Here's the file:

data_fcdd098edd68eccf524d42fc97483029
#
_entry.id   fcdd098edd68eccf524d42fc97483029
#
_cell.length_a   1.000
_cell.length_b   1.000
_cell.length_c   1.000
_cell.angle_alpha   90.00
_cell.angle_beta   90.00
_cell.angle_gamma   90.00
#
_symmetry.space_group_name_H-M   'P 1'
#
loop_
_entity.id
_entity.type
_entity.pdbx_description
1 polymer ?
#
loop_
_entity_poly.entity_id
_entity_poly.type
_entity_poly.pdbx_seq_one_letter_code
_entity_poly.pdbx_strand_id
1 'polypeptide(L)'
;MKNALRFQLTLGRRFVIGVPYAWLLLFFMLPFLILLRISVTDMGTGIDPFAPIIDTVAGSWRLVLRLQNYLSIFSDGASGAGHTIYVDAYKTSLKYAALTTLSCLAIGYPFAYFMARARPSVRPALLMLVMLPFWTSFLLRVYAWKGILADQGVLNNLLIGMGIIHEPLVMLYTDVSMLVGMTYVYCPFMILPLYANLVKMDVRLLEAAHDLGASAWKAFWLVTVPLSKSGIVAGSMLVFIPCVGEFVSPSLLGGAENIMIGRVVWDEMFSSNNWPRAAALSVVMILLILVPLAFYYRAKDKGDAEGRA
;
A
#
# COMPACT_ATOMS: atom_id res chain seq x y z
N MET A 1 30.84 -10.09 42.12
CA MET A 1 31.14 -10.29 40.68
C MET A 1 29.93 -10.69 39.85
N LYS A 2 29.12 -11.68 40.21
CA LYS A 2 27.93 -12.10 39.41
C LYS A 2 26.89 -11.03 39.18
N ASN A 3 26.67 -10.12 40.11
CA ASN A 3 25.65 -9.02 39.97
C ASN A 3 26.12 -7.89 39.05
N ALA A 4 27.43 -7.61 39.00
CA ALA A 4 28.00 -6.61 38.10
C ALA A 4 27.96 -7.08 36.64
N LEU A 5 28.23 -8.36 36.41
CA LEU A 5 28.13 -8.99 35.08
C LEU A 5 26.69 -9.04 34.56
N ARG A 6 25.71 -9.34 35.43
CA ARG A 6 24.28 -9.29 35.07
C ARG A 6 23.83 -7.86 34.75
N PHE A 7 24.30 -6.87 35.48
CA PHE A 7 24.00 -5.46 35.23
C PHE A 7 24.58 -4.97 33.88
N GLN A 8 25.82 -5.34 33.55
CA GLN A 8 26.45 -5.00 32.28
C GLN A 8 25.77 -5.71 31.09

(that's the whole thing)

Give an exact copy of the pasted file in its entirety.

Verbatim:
data_fcdd098edd68eccf524d42fc97483029
#
_entry.id   fcdd098edd68eccf524d42fc97483029
#
_cell.length_a   1.000
_cell.length_b   1.000
_cell.length_c   1.000
_cell.angle_alpha   90.00
_cell.angle_beta   90.00
_cell.angle_gamma   90.00
#
_symmetry.space_group_name_H-M   'P 1'
#
loop_
_entity.id
_entity.type
_entity.pdbx_description
1 polymer ?
#
loop_
_entity_poly.entity_id
_entity_poly.type
_entity_poly.pdbx_seq_one_letter_code
_entity_poly.pdbx_strand_id
1 'polypeptide(L)'
;MKNALRFQLTLGRRFVIGVPYAWLLLFFMLPFLILLRISVTDMGTGIDPFAPIIDTVAGSWRLVLRLQNYLSIFSDGASGAGHTIYVDAYKTSLKYAALTTLSCLAIGYPFAYFMARARPSVRPALLMLVMLPFWTSFLLRVYAWKGILADQGVLNNLLIGMGIIHEPLVMLYTDVSMLVGMTYVYCPFMILPLYANLVKMDVRLLEAAHDLGASAWKAFWLVTVPLSKSGIVAGSMLVFIPCVGEFVSPSLLGGAENIMIGRVVWDEMFSSNNWPRAAALSVVMILLILVPLAFYYRAKDKGDAEGRA
;
A
#
# COMPACT_ATOMS: atom_id res chain seq x y z
N MET A 1 30.84 -10.09 42.12
CA MET A 1 31.14 -10.29 40.68
C MET A 1 29.93 -10.69 39.85
N LYS A 2 29.12 -11.68 40.21
CA LYS A 2 27.93 -12.10 39.41
C LYS A 2 26.89 -11.03 39.18
N ASN A 3 26.67 -10.12 40.11
CA ASN A 3 25.65 -9.02 39.97
C ASN A 3 26.12 -7.89 39.05
N ALA A 4 27.43 -7.61 39.00
CA ALA A 4 28.00 -6.61 38.10
C ALA A 4 27.96 -7.08 36.64
N LEU A 5 28.23 -8.36 36.41
CA LEU A 5 28.13 -8.99 35.08
C LEU A 5 26.69 -9.04 34.56
N ARG A 6 25.71 -9.34 35.43
CA ARG A 6 24.28 -9.29 35.07
C ARG A 6 23.83 -7.86 34.75
N PHE A 7 24.30 -6.87 35.48
CA PHE A 7 24.00 -5.46 35.23
C PHE A 7 24.58 -4.97 33.88
N GLN A 8 25.82 -5.34 33.55
CA GLN A 8 26.45 -5.00 32.28
C GLN A 8 25.77 -5.71 31.09